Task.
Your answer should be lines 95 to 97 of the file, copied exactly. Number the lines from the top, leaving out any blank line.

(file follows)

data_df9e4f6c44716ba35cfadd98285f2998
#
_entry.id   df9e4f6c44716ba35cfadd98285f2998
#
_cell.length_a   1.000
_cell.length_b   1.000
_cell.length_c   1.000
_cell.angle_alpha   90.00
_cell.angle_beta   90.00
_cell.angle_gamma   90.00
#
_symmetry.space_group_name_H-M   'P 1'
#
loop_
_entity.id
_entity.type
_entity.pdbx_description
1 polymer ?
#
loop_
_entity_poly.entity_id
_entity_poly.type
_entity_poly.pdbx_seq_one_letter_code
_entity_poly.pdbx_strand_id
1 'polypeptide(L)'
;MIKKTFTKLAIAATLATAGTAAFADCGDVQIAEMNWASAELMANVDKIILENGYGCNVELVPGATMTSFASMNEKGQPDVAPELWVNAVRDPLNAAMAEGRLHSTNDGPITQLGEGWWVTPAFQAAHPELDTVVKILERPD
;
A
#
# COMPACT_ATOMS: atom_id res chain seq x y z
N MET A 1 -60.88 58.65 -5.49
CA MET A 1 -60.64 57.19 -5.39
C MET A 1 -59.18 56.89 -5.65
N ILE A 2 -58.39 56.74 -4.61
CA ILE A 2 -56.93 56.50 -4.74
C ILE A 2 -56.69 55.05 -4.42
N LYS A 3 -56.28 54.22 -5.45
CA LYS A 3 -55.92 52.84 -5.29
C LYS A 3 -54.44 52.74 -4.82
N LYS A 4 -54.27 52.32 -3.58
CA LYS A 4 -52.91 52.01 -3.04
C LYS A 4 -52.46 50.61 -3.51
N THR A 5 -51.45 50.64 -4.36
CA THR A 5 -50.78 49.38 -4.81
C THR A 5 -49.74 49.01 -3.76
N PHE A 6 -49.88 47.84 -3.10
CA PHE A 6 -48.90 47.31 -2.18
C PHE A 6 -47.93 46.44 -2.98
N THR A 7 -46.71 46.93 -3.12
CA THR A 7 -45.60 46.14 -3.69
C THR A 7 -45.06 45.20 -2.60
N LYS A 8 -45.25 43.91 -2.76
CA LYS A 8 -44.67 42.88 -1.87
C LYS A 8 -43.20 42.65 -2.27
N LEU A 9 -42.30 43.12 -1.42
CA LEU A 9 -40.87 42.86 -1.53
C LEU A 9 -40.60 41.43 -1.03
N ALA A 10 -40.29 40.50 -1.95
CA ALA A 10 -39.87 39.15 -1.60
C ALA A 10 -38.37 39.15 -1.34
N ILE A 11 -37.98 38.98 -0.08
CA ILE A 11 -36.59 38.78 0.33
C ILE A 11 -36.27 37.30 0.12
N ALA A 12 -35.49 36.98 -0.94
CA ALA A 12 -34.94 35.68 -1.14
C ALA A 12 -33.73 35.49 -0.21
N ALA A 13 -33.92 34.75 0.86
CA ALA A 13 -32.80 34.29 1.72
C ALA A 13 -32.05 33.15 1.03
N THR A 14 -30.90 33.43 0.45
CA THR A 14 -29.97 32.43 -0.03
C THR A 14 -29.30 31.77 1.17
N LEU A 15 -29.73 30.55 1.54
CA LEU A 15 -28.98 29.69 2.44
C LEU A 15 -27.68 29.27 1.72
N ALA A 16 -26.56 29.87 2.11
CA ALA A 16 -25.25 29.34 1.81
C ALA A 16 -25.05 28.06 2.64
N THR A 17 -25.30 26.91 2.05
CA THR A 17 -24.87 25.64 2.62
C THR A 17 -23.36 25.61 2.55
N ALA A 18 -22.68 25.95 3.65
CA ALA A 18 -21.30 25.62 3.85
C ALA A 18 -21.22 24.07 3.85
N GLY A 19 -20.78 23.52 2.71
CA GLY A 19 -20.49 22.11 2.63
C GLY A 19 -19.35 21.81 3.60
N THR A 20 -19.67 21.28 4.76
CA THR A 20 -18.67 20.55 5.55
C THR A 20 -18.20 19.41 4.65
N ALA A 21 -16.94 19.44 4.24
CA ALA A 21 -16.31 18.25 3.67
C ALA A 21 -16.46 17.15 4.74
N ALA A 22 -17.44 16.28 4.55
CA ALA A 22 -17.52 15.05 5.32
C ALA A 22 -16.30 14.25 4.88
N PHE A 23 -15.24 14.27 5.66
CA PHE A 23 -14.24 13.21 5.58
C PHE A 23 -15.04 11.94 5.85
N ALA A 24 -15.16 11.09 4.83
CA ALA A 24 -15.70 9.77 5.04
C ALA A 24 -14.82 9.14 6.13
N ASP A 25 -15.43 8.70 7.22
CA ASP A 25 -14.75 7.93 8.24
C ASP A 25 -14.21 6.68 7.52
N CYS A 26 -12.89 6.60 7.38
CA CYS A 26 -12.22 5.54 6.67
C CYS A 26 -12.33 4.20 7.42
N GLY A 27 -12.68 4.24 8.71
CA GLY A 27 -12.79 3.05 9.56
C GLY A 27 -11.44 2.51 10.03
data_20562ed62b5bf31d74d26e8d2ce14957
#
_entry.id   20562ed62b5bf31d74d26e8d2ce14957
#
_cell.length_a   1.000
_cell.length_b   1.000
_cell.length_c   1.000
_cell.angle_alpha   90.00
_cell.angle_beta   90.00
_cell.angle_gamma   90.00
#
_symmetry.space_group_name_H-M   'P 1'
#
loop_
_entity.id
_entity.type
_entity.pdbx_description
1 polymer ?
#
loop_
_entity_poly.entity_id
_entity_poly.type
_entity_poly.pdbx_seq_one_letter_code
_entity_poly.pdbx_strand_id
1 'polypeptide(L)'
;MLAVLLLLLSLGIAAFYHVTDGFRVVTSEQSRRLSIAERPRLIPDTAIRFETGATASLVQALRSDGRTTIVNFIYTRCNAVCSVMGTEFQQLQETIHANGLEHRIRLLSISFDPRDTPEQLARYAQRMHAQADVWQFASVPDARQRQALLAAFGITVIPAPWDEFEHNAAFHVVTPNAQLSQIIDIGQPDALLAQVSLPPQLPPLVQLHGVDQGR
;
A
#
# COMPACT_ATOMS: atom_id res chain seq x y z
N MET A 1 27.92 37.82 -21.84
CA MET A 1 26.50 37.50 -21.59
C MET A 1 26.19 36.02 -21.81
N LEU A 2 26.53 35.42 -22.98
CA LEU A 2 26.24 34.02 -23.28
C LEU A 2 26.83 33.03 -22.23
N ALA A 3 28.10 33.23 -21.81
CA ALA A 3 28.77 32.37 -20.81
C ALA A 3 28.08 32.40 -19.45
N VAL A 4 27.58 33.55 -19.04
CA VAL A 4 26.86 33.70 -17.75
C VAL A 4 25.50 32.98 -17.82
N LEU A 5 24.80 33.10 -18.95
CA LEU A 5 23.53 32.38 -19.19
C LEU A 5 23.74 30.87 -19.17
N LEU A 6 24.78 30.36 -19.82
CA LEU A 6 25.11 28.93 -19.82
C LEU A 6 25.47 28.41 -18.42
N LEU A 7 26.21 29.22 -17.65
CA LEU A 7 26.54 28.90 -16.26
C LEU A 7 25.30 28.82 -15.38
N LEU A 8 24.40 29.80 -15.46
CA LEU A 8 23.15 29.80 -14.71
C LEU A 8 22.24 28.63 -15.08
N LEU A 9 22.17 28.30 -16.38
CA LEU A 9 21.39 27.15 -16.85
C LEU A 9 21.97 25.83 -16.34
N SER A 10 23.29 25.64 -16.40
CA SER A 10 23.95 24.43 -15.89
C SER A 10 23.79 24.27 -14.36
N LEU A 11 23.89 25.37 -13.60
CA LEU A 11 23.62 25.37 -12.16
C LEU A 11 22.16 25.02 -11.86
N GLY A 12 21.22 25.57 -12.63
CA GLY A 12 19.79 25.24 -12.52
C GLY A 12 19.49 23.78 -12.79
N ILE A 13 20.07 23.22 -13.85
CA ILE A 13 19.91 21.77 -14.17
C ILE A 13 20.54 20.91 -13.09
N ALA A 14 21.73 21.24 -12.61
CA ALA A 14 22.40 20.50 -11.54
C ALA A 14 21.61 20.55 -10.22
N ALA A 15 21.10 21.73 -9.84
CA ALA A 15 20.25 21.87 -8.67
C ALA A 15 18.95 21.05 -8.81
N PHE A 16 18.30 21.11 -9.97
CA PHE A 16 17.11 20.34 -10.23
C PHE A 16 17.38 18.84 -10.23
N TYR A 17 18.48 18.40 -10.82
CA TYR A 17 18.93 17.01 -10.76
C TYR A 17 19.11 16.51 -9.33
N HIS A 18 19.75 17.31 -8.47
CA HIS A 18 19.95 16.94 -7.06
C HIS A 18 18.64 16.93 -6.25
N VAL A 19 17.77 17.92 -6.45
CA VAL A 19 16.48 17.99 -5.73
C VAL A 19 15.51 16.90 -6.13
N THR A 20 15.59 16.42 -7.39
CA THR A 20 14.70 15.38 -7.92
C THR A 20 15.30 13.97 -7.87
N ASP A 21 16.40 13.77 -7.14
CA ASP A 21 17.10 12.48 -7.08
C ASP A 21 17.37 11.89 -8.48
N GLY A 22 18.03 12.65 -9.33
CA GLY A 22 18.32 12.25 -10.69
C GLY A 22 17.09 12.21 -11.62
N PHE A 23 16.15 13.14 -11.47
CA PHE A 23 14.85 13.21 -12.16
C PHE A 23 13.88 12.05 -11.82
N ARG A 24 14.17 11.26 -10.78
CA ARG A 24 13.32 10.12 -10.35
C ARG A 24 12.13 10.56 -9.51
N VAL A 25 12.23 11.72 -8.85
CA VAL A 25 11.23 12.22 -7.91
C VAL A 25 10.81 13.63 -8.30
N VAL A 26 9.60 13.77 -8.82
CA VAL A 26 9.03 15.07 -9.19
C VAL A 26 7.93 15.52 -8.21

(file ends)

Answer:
CA ALA A 22 -17.52 15.05 5.32
C ALA A 22 -16.30 14.25 4.88
N PHE A 23 -15.24 14.27 5.66